In June I joined 40 activists from Trident Ploughshares who chained ourselves to the wrought-iron fence surrounding Westminster Parliament. One week after Donald Trump and Kim Jong-un agreed to work towards “denuclearization of the Korean Peninsula” our banner proclaimed: “Denuclearize the World – Sign the Treaty”. Their meeting got a lot of press. Our action was largely ignored by the media.
A stunning reversal from the twitter threats the Trump- Kim summit was a step back from the abyss. Most significantly Trump announced the US would stop provocative “War Games” including real bomber flights carrying nuclear weapons along North Korea’s borders. During the war the US considered using nuclear weapons on North Korea, but media coverage of the summit ignored the fact that the US has threatened N Korea with nuclear weapons for fifty years.
The Trump – Kim summit should have been a wake-up call. While the world focusses on North Korea eight other countries have over 14,000 nuclear weapons. The US, UK and other nuclear powers can’t expect Kim to give up his nuclear weapons while we keep ours. Sure, let’s denuclearize Korea. But, if the US – and UK – want to eliminate the risk of nuclear war they must look to their own houses. Nearly fifty years ago the nuclear weapons states promised to negotiate to disarm their nuclear weapons. Their failure to keep that promise has led countries like North Korea to seek them. In July 2017 most countries agreed the Treaty on the Prohibition of Nuclear Weapons – but the UK and other nuclear weapons states are building new nuclear weapons and actively undermining that process.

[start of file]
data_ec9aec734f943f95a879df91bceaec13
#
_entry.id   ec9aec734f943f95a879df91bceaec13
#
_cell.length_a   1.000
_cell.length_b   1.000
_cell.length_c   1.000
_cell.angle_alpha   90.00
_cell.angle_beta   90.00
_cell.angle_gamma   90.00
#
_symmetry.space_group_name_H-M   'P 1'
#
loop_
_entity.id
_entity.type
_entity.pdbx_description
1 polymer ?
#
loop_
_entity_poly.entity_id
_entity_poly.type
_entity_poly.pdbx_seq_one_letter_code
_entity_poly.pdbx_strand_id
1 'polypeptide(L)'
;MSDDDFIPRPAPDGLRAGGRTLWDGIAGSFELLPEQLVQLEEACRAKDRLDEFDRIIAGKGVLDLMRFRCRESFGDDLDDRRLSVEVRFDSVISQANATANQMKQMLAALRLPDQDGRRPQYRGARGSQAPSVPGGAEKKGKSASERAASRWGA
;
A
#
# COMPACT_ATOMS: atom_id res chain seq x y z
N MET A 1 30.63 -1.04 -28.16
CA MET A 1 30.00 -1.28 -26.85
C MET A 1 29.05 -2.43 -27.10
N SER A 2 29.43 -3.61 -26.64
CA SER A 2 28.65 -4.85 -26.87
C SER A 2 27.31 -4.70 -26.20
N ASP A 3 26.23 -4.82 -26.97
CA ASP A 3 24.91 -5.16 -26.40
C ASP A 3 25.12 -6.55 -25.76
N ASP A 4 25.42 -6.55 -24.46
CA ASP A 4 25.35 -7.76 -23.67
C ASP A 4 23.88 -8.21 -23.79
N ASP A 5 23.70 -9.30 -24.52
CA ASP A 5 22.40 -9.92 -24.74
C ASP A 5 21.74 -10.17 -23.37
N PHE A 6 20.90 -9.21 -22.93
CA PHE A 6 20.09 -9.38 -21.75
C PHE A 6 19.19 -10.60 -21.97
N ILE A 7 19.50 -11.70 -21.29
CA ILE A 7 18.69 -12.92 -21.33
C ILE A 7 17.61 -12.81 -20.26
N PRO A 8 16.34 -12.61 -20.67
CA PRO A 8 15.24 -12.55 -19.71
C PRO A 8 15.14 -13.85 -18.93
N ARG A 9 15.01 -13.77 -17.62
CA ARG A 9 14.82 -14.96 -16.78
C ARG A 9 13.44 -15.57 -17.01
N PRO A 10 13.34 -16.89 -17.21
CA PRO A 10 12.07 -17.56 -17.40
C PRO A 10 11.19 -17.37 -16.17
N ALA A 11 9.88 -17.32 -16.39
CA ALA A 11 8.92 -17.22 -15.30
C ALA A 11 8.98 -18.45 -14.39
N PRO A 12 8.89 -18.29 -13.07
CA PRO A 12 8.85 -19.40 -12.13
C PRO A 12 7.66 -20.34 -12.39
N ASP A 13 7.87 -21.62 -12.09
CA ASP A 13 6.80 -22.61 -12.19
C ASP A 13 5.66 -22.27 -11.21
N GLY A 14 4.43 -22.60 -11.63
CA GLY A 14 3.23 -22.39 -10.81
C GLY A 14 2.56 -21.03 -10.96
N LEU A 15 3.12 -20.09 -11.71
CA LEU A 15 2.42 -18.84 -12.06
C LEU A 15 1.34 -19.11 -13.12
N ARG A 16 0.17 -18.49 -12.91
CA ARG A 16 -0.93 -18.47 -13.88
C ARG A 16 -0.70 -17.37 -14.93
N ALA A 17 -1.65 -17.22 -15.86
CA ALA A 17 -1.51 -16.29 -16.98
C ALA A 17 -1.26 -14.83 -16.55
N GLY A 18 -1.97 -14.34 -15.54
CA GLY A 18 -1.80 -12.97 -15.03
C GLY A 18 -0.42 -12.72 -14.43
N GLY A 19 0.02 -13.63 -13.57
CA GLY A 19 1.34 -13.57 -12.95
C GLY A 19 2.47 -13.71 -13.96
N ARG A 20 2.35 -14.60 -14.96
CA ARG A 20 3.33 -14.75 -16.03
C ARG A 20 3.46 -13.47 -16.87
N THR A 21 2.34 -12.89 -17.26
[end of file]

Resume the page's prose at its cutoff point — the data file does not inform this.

The world remains largely oblivious to the danger of nuclear weapons. An exchange of just one hundred of the thousands of nuclear weapons deployed today would cause a nuclear famine and the deaths of two billion people. By chaining ourselves to the railings we were sending a strong message: nuclear weapons keep the world in chains. We must break those chains. British politicians claim to support multilateral nuclear disarmament. If so the UK should sign the Ban Treaty, denuclearize Britain and the denuclearize World.
Our action echoed the action of two suffragettes who chained themselves to a metal grille that confined women to a separate seating area in Parliament. Like the suffragists we’ve tried many ways to promote nuclear disarmament – we’ve lobbied MPs, signed petitions, marched, and blockaded the Trident submarine base. The nuclear disarmament movement has been at it for 70 years since the “Nonviolence Commission” was created by the PPU in 1949. The campaign for Women’s suffrage spanned more than a hundred years. The first Women’s Suffrage Bill came before Parliament in 1838. All women only got the vote in 1928.
US activists are in prison for a symbolic “Plowshares” act of nuclear disarmament at Kings Bay Naval Base in the US where UK Trident submarines go to get the D-5 missiles made in the US by Lockheed Martin. We are connected. And we need to keep at it.